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Old 17 Apr 2012, 10:48 AM   #355464 / #1
neilstone40
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Default Paganism to be included in the school curriculum?

Apologies in advance for posting something from the Daily Mail. Best not to take it as in any way literal or accurate (just like a few other scribblings I could mention...)

Quote:
Paganism has been included in an official school religious education syllabus for the first time.

Cornwall Council has told its schools that pagan beliefs, which include witchcraft, druidism and the worship of ancient gods such as Thor, should be taught alongside Christianity, Islam and Judaism.

The requirements are spelled out in an agreed syllabus drawn up by Cornwall’s RE advisory group.

So you'd think that those who advocate that religion has a place in Education would be delighted...


Quote:
Mike Judge, Christian Institute spokesman, said: ‘Religious education is squeezed already – there’s barely enough time to cover Christianity and the other major religions.

'Introducing paganism is just faddish and has more to do with the political correctness of teachers than the educational needs of children.’
Anyone else suspect that his inclusion of "and the other major world religions" may have followed a protracted "...err, ah, um - oh and..."?

The often grey area of interpretation between what is Religious Education and what qualifies as worship has been a thorn in my side for years.

Personally I'm keen for kids to learn about religions while not not being required to worship at school but have often believed it should be taught in a similar way to how kids learn about the Gods of Mount Olympus or the Norse Gods with no religious belief presented as more valid (or possibly less ridiculous) than another..

Full article here...

http://www.dailymail.co.uk/news/arti...#ixzz1sEzKzemf
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Old 17 Apr 2012, 11:19 AM   #355466 / #2
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yeah, herding cats that will be.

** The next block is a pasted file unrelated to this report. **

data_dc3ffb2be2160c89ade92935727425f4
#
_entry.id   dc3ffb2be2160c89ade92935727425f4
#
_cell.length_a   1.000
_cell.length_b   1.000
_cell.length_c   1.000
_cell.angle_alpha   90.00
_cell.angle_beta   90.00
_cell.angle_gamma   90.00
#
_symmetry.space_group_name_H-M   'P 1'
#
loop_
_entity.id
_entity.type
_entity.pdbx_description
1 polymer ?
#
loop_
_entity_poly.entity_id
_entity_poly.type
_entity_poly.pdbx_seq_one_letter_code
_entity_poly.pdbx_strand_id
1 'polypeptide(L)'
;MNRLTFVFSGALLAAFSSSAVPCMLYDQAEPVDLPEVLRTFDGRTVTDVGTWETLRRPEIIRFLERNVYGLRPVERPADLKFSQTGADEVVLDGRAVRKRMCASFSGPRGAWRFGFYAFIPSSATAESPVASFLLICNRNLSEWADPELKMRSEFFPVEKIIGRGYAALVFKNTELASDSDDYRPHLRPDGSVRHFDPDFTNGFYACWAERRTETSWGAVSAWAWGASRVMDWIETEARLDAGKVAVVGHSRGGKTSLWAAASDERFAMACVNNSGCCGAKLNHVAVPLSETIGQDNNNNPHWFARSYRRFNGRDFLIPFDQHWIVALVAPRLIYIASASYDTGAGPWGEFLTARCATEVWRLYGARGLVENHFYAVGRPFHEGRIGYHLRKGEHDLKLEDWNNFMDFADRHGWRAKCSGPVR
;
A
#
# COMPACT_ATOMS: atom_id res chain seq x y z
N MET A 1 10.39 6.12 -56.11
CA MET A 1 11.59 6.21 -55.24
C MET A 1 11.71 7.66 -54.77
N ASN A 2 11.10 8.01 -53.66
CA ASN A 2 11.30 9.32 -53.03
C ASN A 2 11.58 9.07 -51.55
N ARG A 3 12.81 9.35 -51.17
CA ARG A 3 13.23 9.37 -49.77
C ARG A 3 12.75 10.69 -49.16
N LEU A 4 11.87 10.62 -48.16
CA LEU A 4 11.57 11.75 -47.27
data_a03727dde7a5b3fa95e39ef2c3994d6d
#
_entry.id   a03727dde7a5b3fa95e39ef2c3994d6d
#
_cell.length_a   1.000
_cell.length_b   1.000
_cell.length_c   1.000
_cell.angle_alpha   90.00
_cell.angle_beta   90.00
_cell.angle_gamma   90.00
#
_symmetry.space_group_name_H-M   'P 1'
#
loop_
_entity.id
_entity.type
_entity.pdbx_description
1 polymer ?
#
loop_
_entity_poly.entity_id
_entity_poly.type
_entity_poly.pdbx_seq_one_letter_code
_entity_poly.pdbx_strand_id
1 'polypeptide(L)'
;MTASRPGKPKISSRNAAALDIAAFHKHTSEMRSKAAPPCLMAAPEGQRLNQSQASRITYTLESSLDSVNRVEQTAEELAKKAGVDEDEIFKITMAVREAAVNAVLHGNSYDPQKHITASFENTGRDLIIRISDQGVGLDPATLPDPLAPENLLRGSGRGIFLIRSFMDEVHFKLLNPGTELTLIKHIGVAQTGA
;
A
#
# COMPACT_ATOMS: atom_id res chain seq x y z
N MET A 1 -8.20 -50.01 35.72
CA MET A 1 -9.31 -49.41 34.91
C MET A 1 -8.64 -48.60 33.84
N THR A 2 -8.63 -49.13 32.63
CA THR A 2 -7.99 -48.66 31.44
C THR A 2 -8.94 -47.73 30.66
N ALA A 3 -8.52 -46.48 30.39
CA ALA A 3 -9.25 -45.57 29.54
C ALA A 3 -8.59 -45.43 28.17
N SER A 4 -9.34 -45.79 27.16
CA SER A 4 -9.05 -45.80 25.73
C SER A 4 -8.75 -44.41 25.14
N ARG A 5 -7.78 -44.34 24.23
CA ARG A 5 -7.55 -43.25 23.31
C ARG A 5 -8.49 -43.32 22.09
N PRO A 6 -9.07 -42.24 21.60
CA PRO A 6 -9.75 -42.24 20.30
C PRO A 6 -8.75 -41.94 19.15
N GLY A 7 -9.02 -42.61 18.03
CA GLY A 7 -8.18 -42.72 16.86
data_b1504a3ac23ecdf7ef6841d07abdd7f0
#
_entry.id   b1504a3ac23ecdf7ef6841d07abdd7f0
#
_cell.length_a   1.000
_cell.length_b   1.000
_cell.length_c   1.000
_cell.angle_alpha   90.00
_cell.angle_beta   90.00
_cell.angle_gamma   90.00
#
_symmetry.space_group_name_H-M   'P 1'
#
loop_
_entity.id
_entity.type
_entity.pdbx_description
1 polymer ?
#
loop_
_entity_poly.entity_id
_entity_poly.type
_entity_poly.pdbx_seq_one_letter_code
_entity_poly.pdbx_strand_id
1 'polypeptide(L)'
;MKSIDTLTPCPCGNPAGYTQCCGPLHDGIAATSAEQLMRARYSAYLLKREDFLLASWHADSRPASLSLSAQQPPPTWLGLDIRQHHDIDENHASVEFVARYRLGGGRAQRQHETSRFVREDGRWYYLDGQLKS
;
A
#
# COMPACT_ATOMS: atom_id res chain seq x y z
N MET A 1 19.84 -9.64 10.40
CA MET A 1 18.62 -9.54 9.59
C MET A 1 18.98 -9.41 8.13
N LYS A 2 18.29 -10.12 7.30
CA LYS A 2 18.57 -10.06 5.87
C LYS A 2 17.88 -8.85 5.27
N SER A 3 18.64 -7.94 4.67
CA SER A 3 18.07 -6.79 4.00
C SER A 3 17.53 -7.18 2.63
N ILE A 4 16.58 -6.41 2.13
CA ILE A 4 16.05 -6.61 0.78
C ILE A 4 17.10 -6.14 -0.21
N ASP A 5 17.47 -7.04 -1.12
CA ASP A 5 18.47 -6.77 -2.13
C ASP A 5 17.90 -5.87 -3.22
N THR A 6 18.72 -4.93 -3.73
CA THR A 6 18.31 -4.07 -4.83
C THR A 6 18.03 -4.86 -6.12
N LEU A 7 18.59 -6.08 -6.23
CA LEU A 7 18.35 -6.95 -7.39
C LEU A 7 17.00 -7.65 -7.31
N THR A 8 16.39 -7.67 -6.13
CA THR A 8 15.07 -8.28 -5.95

and yeah, not unexpected reaction.

coffee... must have...
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Old 17 Apr 2012, 12:44 PM   #355498 / #3
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Well I've always thought it good to include all religions if we are to teach creationism -- including paganism, witchcraft, satan worship, etc...
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Old 17 Apr 2012, 02:06 PM   #355524 / #4
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As an occultist myself, I think it's great! There's no reason why witchcraft, paganism and occultism shouldn't be taught as alternative worldviews. I don't think people should be forced to believe in them, but I don't see any reason why people shouldn't be taught about them and left to make up their own minds as to what they personall think.

One day, I'd like to teach children about magick, witchcraft and occultism myself. I'd like to set up a voluntary group for any children who are interested in such things to come and learn about them in the setting of, say, a library, for instance. I would teach them of such things as magick, astral projection, mediumship and general occultism from the angle of it being true and valid but would reinforce to them that they should make their own minds up as to whether they personally believe in it themselves - I just like the idea of showing them differing viewpoints and theories.

So again, as an occultist, if religions are to be taught in schools in the UK (and I personally have no problem with children being taught about religions, as long as they are not forced to practice them) then I think it's only fair that faiths such as witchcraft and paganism should be included to an extent.